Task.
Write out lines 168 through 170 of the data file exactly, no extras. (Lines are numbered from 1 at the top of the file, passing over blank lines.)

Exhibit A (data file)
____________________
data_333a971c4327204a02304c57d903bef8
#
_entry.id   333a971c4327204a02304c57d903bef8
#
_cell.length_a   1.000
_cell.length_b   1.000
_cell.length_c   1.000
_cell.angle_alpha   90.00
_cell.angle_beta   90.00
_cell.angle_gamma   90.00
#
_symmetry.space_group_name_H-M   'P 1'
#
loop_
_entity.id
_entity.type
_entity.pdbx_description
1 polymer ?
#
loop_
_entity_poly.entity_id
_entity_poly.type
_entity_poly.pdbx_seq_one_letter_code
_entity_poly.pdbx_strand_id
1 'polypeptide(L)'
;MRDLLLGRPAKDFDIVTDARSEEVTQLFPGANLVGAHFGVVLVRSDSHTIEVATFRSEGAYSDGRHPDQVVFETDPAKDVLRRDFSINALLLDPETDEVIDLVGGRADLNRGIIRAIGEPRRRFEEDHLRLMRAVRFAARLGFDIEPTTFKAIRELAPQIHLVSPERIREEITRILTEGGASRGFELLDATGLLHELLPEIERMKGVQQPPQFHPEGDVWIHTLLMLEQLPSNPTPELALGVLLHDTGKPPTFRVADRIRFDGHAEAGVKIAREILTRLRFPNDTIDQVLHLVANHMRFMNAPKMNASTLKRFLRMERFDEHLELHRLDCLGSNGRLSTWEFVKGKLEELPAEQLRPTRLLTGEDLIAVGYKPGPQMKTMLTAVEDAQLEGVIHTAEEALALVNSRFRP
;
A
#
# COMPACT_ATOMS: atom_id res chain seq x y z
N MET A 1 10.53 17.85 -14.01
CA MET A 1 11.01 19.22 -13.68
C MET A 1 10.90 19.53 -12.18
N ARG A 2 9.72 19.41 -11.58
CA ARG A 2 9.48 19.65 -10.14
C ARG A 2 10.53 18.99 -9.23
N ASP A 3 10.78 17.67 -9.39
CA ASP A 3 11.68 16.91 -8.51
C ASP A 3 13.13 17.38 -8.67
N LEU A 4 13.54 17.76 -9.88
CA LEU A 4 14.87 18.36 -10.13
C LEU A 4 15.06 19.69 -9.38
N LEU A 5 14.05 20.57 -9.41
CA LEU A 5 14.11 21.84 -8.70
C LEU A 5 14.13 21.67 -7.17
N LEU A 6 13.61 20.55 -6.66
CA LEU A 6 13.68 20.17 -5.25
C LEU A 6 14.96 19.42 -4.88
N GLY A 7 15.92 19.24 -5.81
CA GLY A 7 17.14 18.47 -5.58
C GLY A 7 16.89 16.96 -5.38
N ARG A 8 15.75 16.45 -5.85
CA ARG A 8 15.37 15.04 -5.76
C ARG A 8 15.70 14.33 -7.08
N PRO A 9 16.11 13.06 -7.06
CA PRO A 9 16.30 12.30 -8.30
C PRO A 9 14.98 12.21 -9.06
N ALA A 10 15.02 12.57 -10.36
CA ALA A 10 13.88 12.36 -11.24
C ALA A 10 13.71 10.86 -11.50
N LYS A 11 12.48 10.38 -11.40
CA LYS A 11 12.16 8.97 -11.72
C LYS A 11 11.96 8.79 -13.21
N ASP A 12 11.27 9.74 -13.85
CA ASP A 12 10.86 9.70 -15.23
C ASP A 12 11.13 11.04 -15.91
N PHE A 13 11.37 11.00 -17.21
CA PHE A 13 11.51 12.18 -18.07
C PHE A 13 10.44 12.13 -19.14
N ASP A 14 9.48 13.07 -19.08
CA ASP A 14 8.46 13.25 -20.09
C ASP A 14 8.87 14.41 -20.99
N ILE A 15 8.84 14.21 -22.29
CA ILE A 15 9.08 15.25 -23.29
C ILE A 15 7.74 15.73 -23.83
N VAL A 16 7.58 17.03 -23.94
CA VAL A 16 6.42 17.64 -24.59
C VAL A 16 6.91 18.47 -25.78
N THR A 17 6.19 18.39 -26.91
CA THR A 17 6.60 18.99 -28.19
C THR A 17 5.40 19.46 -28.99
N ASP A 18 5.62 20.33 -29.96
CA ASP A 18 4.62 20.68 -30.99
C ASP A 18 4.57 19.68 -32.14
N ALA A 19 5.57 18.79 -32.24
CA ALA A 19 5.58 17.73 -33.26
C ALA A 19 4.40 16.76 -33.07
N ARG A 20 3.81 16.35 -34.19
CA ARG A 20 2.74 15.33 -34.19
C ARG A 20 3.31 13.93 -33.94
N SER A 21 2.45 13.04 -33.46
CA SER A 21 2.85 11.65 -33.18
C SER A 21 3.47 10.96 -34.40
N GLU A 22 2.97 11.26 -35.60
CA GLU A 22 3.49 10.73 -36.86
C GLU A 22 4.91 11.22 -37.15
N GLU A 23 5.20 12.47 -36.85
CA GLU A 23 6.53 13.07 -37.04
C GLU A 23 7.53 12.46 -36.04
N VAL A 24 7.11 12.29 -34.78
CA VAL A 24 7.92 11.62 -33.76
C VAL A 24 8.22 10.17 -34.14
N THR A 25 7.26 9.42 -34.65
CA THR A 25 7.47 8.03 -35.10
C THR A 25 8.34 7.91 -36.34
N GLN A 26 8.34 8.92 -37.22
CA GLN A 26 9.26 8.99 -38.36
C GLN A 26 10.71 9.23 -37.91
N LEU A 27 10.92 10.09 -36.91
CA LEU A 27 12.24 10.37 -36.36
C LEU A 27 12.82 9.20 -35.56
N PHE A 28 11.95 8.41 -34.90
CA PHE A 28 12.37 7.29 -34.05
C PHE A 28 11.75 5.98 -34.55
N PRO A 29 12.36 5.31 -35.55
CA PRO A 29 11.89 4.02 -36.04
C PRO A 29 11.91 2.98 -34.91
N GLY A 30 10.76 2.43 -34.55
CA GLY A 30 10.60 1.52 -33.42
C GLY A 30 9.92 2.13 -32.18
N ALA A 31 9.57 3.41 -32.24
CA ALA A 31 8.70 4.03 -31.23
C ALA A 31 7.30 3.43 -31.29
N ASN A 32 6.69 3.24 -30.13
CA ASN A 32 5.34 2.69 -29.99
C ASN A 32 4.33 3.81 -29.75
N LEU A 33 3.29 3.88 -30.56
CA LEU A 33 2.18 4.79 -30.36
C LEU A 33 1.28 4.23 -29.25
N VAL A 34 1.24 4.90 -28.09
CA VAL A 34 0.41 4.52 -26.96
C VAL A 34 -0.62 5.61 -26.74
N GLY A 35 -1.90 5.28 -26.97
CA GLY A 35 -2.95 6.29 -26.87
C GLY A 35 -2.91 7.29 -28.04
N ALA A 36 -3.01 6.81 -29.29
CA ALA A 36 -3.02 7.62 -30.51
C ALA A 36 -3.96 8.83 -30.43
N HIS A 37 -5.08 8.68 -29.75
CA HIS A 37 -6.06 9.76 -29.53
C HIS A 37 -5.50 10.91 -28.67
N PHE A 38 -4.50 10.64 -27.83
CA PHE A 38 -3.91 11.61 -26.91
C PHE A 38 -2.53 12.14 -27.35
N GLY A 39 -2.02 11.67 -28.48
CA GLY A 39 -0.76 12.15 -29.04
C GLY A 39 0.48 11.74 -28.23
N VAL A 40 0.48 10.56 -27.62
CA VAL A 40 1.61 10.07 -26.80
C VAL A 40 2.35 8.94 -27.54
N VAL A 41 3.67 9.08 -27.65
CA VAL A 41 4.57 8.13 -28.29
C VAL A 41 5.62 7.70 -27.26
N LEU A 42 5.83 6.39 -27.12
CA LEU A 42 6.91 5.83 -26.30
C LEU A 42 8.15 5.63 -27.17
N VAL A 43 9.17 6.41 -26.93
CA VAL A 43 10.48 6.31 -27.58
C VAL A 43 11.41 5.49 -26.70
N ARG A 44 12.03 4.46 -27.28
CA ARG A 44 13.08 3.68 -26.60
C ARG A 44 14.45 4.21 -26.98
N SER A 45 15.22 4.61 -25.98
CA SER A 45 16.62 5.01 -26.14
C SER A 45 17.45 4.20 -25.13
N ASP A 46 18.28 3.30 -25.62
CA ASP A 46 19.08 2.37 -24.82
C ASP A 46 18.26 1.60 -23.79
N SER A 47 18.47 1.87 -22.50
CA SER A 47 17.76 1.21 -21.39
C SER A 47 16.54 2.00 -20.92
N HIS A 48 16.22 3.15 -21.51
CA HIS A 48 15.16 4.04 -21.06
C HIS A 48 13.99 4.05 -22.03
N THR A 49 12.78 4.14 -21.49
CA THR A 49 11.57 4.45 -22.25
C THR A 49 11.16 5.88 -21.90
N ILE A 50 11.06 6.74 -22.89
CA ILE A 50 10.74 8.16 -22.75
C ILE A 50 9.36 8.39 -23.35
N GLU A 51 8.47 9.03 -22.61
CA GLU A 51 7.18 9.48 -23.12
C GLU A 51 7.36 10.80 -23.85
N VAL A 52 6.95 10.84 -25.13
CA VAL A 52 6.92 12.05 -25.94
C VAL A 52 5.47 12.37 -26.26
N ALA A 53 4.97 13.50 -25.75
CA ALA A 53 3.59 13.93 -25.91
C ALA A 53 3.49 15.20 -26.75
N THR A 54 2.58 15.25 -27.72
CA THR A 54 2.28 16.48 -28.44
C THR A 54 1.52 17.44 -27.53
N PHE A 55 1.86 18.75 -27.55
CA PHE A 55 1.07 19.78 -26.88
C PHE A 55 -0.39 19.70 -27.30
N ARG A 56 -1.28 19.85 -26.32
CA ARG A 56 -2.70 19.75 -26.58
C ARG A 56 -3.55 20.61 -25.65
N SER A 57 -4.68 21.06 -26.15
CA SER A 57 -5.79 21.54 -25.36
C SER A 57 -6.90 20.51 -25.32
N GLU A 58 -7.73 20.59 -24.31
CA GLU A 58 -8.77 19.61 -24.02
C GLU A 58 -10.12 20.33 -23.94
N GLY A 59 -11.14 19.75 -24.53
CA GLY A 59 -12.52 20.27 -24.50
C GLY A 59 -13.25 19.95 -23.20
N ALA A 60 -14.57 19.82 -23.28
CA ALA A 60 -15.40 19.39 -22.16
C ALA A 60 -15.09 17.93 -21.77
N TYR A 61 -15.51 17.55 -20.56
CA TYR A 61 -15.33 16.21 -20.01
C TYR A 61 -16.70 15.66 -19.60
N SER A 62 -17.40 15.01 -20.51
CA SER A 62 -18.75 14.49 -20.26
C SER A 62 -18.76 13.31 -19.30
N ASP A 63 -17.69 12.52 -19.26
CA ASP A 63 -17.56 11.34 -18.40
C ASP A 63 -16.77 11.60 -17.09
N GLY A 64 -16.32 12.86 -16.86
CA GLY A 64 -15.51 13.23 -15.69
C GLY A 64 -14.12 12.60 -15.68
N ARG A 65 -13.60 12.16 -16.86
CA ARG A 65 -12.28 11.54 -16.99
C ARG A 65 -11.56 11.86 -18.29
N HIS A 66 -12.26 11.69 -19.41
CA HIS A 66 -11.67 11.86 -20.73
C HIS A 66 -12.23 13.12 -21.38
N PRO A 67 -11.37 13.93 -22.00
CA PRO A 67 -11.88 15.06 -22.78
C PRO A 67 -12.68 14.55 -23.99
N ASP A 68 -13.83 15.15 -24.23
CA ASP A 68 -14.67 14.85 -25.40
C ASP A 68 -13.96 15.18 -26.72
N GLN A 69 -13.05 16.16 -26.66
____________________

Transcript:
C ASP A 46 18.26 1.60 -23.79
N SER A 47 18.47 1.87 -22.50
CA SER A 47 17.76 1.21 -21.39